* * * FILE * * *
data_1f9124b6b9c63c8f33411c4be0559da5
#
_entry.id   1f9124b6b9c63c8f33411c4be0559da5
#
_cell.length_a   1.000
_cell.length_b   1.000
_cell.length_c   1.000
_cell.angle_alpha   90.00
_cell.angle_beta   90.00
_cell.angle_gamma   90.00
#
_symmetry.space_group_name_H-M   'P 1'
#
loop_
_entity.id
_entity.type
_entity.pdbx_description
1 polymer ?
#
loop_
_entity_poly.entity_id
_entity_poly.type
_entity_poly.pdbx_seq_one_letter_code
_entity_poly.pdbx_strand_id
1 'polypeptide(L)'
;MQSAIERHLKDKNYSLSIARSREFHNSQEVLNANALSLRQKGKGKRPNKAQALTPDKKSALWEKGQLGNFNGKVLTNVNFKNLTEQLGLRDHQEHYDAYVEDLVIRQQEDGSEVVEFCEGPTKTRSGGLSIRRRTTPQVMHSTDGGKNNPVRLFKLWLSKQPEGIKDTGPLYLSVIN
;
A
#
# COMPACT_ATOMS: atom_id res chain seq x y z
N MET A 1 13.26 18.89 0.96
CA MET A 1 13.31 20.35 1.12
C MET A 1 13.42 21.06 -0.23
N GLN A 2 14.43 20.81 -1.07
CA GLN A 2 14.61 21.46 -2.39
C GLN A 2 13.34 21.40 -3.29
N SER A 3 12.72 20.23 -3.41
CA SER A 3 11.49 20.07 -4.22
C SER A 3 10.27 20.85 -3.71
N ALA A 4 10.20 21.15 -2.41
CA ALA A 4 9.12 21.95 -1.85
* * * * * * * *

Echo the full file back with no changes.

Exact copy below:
data_1f9124b6b9c63c8f33411c4be0559da5
#
_entry.id   1f9124b6b9c63c8f33411c4be0559da5
#
_cell.length_a   1.000
_cell.length_b   1.000
_cell.length_c   1.000
_cell.angle_alpha   90.00
_cell.angle_beta   90.00
_cell.angle_gamma   90.00
#
_symmetry.space_group_name_H-M   'P 1'
#
loop_
_entity.id
_entity.type
_entity.pdbx_description
1 polymer ?
#
loop_
_entity_poly.entity_id
_entity_poly.type
_entity_poly.pdbx_seq_one_letter_code
_entity_poly.pdbx_strand_id
1 'polypeptide(L)'
;MQSAIERHLKDKNYSLSIARSREFHNSQEVLNANALSLRQKGKGKRPNKAQALTPDKKSALWEKGQLGNFNGKVLTNVNFKNLTEQLGLRDHQEHYDAYVEDLVIRQQEDGSEVVEFCEGPTKTRSGGLSIRRRTTPQVMHSTDGGKNNPVRLFKLWLSKQPEGIKDTGPLYLSVIN
;
A
#
# COMPACT_ATOMS: atom_id res chain seq x y z
N MET A 1 13.26 18.89 0.96
CA MET A 1 13.31 20.35 1.12
C MET A 1 13.42 21.06 -0.23
N GLN A 2 14.43 20.81 -1.07
CA GLN A 2 14.61 21.46 -2.39
C GLN A 2 13.34 21.40 -3.29
N SER A 3 12.72 20.23 -3.41
CA SER A 3 11.49 20.07 -4.22
C SER A 3 10.27 20.85 -3.71
N ALA A 4 10.20 21.15 -2.41
CA ALA A 4 9.12 21.95 -1.85